• Oh, Crap!: Janeway immediately calls Red Alert when she hears there's a Q on board.
  • The Omnipotent: Subverted, at least according to Quinn. The Q aren't truly all-powerful, they just seem that way from a human perspective.
  • Politically Incorrect Villain: Apart from his usual disdain for petty bipeds, Q makes several sexist remarks.
  • Red Alert: Janeway on hearing the notorious Q is on board, though it turns out to be a notorious Q, but the definite article arrives shortly after.
  • Richard Nixon, the Used Car Salesman: According to Q, if Quinn hadn't caused the apple to fall on Sir Isaac Newton's head, the man would have died alone and forgotten in a Liverpool debtor's prison, a suspect in several prostitute murders. Newton's lack of reaction implies he isn't surprised by that.
  • Running Gag: Q annoying Starfleet captains (and hitting on them too, you could say).
  • Sadistic Choice: If Janeway rules in Q's favor, Quinn will be confined for eternity in a most uncomfortable prison. If she rules in favor of Quinn, he will commit suicide.
  • Skewed Priorities: When summing up the impact Quinn has had on the lives of his witnesses, Q notes that that had Quinn not saved Riker's ancestor, he would have lot at least a dozen good chances to insult the man over the years. Oh, and the Borg would have assimilated Earth.
  • Shaped Like Itself:
    Q: This is your own doing. You could live a perfectly normal life if you were simply willing to live a perfectly normal life.
  • Slouch of Villainy: On Voyager's bridge, Q slouches on the consoles and in front of the viewscreen.
  • Status Quo Is God: Q promises that none of the witnesses he summoned will remember anything. Thus, Riker doesn't get to tell Starfleet that Voyager was stuck in the Delta Quadrant.
  • Stepford Smiler: All the Q beside Q(1) and Quinn, just sit or stand around with silly grins plastered to their faces. Q(1) says they are all happy while Quinn says, "Yes, they have to be."
  • Stock Desert Interstate: How Q and Quinn agree to present the Q Continuum to the Voyager crew, since You Cannot Grasp the True Form applies to their realm for "lesser" beings such as Humans and Vulcans.
  • Stock Footage: Quinn's comet is recycled footage of the comet from the TNG episode "Masks".
  • Story Arc: This episode kicks off VOY's Q Trilogy, which will continue in Season Three's "The Q and the Grey" and conclude in Season Seven's "Q2".
  • Suicidal Cosmic Temper Tantrum: Q is opposed to Quinn committing suicide because it will destabilize their society with the idea that their existence could end.
  • Take That!: “And you find nothing contradictory in a society that outlaws suicide but practices capital punishment?”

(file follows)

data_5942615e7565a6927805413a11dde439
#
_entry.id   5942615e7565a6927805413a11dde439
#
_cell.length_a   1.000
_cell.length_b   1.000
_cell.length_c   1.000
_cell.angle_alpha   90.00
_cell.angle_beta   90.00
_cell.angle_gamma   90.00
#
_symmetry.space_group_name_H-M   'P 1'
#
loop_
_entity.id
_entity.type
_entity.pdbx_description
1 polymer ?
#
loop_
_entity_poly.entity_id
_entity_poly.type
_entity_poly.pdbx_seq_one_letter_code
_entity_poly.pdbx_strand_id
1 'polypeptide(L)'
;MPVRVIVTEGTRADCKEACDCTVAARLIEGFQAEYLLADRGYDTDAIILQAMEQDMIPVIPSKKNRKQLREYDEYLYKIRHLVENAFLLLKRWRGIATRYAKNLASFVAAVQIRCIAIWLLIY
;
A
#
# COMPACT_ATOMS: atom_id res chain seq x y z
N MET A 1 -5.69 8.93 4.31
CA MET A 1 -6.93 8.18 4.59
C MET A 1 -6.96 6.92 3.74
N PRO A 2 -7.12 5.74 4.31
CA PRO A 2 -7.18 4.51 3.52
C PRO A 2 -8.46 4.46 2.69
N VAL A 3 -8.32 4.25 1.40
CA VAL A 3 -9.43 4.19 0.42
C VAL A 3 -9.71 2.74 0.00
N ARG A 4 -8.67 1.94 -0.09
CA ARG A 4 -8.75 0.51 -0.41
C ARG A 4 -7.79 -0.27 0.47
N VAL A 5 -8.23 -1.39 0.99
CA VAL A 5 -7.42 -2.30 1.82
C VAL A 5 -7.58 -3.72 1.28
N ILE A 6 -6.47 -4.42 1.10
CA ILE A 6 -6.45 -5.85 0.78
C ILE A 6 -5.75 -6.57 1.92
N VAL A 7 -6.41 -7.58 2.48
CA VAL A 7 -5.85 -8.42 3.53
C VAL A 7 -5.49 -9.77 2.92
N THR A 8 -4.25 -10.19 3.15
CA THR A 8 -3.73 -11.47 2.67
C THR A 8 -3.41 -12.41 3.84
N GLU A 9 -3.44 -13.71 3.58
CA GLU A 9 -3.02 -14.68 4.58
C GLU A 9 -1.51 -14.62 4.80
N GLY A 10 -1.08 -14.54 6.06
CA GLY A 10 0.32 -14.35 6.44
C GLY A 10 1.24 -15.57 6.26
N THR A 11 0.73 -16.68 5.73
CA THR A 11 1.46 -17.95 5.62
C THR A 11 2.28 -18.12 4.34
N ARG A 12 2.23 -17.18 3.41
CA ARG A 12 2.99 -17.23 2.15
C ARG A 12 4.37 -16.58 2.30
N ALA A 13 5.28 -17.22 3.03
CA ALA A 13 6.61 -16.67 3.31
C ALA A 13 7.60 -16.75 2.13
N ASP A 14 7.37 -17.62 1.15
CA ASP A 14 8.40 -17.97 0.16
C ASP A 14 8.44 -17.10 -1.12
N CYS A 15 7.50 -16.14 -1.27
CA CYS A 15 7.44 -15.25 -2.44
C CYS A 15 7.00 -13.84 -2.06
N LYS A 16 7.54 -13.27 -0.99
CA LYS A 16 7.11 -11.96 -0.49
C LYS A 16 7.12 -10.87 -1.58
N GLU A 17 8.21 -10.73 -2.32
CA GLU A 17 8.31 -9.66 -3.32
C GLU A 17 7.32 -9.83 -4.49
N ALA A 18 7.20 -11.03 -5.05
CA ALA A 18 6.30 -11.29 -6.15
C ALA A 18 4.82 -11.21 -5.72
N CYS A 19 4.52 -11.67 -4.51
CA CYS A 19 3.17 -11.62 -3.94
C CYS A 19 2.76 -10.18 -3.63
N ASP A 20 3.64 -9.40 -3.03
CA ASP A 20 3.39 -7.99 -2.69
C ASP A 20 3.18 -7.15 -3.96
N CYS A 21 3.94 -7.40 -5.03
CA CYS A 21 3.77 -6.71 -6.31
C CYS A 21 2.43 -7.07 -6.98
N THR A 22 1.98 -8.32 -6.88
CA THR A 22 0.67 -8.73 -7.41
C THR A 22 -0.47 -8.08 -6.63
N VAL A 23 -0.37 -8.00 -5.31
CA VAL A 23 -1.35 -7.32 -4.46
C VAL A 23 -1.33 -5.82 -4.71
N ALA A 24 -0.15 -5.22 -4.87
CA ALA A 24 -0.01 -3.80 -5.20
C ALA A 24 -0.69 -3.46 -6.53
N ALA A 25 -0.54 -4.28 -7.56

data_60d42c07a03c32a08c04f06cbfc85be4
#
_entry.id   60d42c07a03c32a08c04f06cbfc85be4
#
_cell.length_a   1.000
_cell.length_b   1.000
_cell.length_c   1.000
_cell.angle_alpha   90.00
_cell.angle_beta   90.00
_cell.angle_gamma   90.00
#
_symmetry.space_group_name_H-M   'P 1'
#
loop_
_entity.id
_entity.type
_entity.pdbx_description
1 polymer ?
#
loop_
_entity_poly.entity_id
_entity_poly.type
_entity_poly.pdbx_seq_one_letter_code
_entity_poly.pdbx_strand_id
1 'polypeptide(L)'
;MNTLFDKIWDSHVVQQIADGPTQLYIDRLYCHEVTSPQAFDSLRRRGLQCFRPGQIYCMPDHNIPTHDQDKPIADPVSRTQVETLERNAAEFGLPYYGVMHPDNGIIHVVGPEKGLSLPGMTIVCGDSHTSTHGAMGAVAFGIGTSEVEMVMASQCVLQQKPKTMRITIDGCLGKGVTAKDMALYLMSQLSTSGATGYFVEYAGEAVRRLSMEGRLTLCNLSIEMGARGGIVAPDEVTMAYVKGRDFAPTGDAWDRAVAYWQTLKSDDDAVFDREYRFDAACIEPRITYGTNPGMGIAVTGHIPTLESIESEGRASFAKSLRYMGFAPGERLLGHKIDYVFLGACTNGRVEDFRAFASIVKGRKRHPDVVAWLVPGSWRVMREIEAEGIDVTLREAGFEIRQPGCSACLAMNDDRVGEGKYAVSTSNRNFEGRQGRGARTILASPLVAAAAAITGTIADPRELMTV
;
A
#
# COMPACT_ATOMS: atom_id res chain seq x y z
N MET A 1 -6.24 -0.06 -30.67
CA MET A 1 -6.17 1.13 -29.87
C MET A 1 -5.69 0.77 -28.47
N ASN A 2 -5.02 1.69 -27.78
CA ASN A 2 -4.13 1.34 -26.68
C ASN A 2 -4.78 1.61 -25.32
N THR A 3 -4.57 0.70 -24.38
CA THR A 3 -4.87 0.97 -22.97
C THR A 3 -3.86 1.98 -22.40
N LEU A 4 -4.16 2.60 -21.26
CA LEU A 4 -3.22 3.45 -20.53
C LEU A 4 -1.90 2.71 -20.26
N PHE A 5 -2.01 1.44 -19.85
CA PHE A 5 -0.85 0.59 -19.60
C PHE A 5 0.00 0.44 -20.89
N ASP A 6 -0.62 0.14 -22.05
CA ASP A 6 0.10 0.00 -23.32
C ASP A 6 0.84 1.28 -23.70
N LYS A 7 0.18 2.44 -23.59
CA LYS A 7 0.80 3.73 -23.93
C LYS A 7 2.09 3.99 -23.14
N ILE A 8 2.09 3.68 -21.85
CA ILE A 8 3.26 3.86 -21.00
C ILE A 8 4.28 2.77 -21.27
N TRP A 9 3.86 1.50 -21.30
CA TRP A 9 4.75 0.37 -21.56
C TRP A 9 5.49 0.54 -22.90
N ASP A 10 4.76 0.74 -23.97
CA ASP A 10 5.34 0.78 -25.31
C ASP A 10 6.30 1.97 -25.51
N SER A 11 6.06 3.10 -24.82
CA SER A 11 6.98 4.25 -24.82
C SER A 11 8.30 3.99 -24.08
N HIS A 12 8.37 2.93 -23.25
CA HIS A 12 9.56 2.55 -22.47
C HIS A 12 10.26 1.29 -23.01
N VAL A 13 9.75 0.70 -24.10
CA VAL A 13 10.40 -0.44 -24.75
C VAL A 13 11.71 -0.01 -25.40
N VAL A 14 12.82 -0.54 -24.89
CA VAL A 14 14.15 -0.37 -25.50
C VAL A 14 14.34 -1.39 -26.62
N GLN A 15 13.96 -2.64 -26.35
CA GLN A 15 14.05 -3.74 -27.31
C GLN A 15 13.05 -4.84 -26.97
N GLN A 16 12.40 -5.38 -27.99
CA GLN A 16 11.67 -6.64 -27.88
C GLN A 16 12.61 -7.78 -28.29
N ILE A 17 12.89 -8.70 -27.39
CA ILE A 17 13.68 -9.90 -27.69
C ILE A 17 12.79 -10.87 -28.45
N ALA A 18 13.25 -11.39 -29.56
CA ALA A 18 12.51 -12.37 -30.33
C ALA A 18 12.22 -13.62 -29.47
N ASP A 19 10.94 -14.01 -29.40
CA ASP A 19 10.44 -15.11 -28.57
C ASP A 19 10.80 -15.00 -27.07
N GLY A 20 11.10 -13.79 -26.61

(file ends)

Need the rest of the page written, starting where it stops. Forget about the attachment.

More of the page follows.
• Troll: Q presumably could have summoned Riker's ancestor from the past to witness that Quinn saved his life. He brought Riker to the Delta Quadrant purely to mess with him.
  • The Un-Smile: When Q insists the bored members of the Continuum are happy with their immortal lives, one makes an unconvincing grin.
  • We Will Meet Again: Unlike on Star Trek: Deep Space Nine, Q will return in "The Q and the Grey".
  • Wham Line: "Hello, my name is Q" from someone who isn't John de Lancie.
  • Who Wants to Live Forever?: The Q Continuum live a boring, empty existence because they've already done, said and visited everything.
  • Women Drivers: Q makes a snide comment that having a woman in charge is why Voyager is 75,000 light years off course.
  • World of Silence: The Q Continuum, as depicted in this episode.
  • You're Cute When You're Angry
    Janeway: The vaunted Q Continuum: "Self-anointed Guardians of The Universe"! How dare you come aboard this ship and endanger this crew with your personal tug-of-war!
    Q: Did anyone ever tell you you're angry when you're beautiful?
  • Your Favorite: In gratitude for Captain Janeway freeing him, Quinn magics up a dinner of Welsh rarebit "like your grandfather used to make."
    Neelix: Rabbit? She never told me she likes rabbits. What is a rabbit anyway? Is this some new chef she's interviewing?
  • You Have to Believe Me!: Q transports a spotlight operator from The '60s and Sir Isaac Newton to give testimony. Janeway tries to explain to them what is happening.
    Janeway: Consider for a moment that it might be possible to travel forward in time, say to the twenty fourth century, onto a starship seventy five thousand light years from Earth.
    (Blank looks)